CARE Internationalによる第65回国連女性の地位委員会(CSW65)サイドイベントにおける石兼大使開会挨拶

Good morning, distinguished guests and dear colleagues,
Thank you, Deepmala for the introduction.
Let me start by expressing my sincere appreciation to CARE International for its leadership in bringing us together to discuss gender mainstreaming in the context of humanitarian crisis. I also congratulate CARE for the launch of the report “TIME FOR A BETTER BARGAIN,” focusing on this very important theme. I am so humbled to be the only co-sponsor from the UN Member State.
According to the report card given to us by CARE in this report, the performance of major donors including Japan are not so “satisfactory” in this area. Nevertheless, I decided to co-sponsor since Japan fully supports CARE’s idea that our assistance, in particular those under the humanitarian crisis, should fully take into account the needs of women and girls. The report points out gaps in resources, funding, and initiatives among the major donors and UN agencies. Some may find it a pebble in the shoe, but critical views are always needed for us to improve. I must emphasize the report contains a number of insightful data, analysis and recommendations for the traditional aid community to seriously consider. 

With regard to the three indicators applicable to donor countries set forth in the CARE report, Japan received the best rating among 11 donors on indicator 2, namely, “allocation of funding to gender equality programs.” Japan is the only country rated as “approaching” the 15% target. With regard to indicator 3, namely, “account equally for the needs of women and girls,” Japan was one of the four donors with “satisfactory” performance. I would like to talk about Japan’s ODA policy that supports this outcome.   
First, human security. Japan’s Development Cooperation Charter, decided by the Cabinet in 2015 stipulates that human security is “the guiding principle that lies at the foundation of Japan's development cooperation.” I was directly in charge of the adoption of this document as Director General for International Cooperation. Human security calls for people-centred, comprehensive, context-specific and prevention-oriented responses that strengthen the protection and empowerment of all people. Gender considerations are naturally at the forefront of our humanitarian responses.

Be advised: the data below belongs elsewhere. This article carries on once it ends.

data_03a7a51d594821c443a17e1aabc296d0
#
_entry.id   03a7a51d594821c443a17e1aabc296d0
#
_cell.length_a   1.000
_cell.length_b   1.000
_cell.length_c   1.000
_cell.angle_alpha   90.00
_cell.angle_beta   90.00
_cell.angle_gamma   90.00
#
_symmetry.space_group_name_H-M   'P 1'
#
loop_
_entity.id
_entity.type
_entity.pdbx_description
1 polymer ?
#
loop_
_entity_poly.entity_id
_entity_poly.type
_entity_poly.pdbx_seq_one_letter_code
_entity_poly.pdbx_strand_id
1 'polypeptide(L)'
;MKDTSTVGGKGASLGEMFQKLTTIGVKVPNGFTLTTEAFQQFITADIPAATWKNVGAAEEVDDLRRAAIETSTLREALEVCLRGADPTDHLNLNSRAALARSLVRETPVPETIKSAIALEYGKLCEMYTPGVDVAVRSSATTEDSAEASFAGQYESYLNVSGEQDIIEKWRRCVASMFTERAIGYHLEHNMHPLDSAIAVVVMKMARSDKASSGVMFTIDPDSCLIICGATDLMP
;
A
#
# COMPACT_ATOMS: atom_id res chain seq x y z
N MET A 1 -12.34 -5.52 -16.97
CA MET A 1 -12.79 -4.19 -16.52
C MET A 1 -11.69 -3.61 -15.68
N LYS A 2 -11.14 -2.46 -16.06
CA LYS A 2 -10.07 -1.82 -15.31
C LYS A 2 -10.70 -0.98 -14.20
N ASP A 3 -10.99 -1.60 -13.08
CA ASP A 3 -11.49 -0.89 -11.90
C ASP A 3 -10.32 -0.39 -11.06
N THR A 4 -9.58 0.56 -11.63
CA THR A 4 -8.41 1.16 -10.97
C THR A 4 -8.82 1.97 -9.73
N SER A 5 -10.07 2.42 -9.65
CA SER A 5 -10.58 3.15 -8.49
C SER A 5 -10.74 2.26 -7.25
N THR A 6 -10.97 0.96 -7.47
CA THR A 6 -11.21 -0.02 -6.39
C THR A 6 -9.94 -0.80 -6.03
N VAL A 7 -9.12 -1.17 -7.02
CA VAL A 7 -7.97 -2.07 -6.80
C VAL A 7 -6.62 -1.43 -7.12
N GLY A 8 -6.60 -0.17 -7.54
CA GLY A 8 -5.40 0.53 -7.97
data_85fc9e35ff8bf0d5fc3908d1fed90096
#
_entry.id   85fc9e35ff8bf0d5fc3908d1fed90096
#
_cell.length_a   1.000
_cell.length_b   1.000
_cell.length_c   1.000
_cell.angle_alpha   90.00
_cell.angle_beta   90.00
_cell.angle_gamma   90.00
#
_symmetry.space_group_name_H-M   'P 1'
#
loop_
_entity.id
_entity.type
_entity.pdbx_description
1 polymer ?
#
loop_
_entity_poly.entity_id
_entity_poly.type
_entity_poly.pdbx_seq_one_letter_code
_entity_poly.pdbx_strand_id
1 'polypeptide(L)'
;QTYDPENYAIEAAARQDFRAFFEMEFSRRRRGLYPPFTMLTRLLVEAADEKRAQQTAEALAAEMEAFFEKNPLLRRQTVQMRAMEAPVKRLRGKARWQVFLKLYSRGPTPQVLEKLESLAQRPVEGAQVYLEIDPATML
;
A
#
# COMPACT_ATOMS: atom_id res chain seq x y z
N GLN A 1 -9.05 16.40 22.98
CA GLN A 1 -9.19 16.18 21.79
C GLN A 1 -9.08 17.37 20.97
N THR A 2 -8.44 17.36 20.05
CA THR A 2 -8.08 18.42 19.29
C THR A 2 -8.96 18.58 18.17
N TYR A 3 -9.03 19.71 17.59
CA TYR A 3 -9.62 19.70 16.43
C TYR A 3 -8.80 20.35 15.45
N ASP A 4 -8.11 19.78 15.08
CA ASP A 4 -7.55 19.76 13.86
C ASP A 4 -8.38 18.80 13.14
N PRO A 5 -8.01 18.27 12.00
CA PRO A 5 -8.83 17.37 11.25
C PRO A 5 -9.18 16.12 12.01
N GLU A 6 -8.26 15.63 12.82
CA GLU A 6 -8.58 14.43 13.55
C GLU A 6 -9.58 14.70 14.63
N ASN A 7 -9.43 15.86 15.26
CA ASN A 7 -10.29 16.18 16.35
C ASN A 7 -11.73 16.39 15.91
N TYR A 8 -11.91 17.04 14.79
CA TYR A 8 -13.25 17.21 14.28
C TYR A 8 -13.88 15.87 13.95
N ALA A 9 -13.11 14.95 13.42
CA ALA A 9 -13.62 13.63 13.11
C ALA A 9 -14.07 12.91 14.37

Second, humanitarian-development-peace nexus. By placing the vulnerable people at the centre and reflecting on their daily needs and concerns on the ground, you come to recognize the close interlinkages between peace, development and human rights. International support for humanitarian, development and peace efforts must always be coherent and seamless, and the players should never act in silos. I believe CARE, being a practitioner in the field, fully shares this view. And throughout this seamless people-centred response on the ground, women and girls should receive special attention.
In Zambia, for example, JICA collaborates with UNHCR to support refugee communities to provide medical, legal and counseling services to victims and survivors of sexual violence; provide education to girls and train women teachers; and promote dialogues between host communities and refugees, and assist women organize cooperatives to prevent future conflicts. By conducting such comprehensive, people-centred and down-to-earth assistance, the protection and empowerment of girls and women will automatically be recognized as a priority issue.
These are Japan’s basic policies for humanitarian response as well as my thoughts behind the decision to co-sponsor this event. I look forward to hearing more successful cases in Cox’s Bazar, South Sudan and Haiti in today’s event.

I hope today’s discussion will be thought-provoking to all and lead to concrete actions on the ground.
Thank you.